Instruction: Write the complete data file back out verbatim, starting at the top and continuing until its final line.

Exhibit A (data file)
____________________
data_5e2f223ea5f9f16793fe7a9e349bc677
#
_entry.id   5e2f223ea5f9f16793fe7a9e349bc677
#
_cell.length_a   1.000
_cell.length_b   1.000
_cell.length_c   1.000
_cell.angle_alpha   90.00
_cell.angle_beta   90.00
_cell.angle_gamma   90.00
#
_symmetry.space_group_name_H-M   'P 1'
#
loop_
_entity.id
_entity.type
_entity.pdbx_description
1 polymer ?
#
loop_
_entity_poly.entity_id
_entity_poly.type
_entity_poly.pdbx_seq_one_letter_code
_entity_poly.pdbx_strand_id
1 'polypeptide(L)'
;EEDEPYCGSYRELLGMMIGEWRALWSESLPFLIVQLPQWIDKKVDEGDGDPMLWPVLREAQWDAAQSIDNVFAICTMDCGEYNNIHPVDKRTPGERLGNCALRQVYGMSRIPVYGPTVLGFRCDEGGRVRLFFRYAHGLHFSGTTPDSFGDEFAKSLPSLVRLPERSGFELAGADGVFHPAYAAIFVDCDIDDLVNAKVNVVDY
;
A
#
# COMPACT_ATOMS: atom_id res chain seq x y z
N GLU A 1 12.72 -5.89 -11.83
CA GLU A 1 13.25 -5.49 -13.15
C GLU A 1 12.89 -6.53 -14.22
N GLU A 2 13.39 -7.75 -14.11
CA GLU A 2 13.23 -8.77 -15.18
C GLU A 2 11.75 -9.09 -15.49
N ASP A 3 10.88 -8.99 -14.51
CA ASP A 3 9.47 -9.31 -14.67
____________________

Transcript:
data_5e2f223ea5f9f16793fe7a9e349bc677
#
_entry.id   5e2f223ea5f9f16793fe7a9e349bc677
#
_cell.length_a   1.000
_cell.length_b   1.000
_cell.length_c   1.000
_cell.angle_alpha   90.00
_cell.angle_beta   90.00
_cell.angle_gamma   90.00
#
_symmetry.space_group_name_H-M   'P 1'
#
loop_
_entity.id
_entity.type
_entity.pdbx_description
1 polymer ?
#
loop_
_entity_poly.entity_id
_entity_poly.type
_entity_poly.pdbx_seq_one_letter_code
_entity_poly.pdbx_strand_id
1 'polypeptide(L)'
;EEDEPYCGSYRELLGMMIGEWRALWSESLPFLIVQLPQWIDKKVDEGDGDPMLWPVLREAQWDAAQSIDNVFAICTMDCGEYNNIHPVDKRTPGERLGNCALRQVYGMSRIPVYGPTVLGFRCDEGGRVRLFFRYAHGLHFSGTTPDSFGDEFAKSLPSLVRLPERSGFELAGADGVFHPAYAAIFVDCDIDDLVNAKVNVVDY
;
A
#
# COMPACT_ATOMS: atom_id res chain seq x y z
N GLU A 1 12.72 -5.89 -11.83
CA GLU A 1 13.25 -5.49 -13.15
C GLU A 1 12.89 -6.53 -14.22
N GLU A 2 13.39 -7.75 -14.11
CA GLU A 2 13.23 -8.77 -15.18
C GLU A 2 11.75 -9.09 -15.49
N ASP A 3 10.88 -8.99 -14.51
CA ASP A 3 9.47 -9.31 -14.67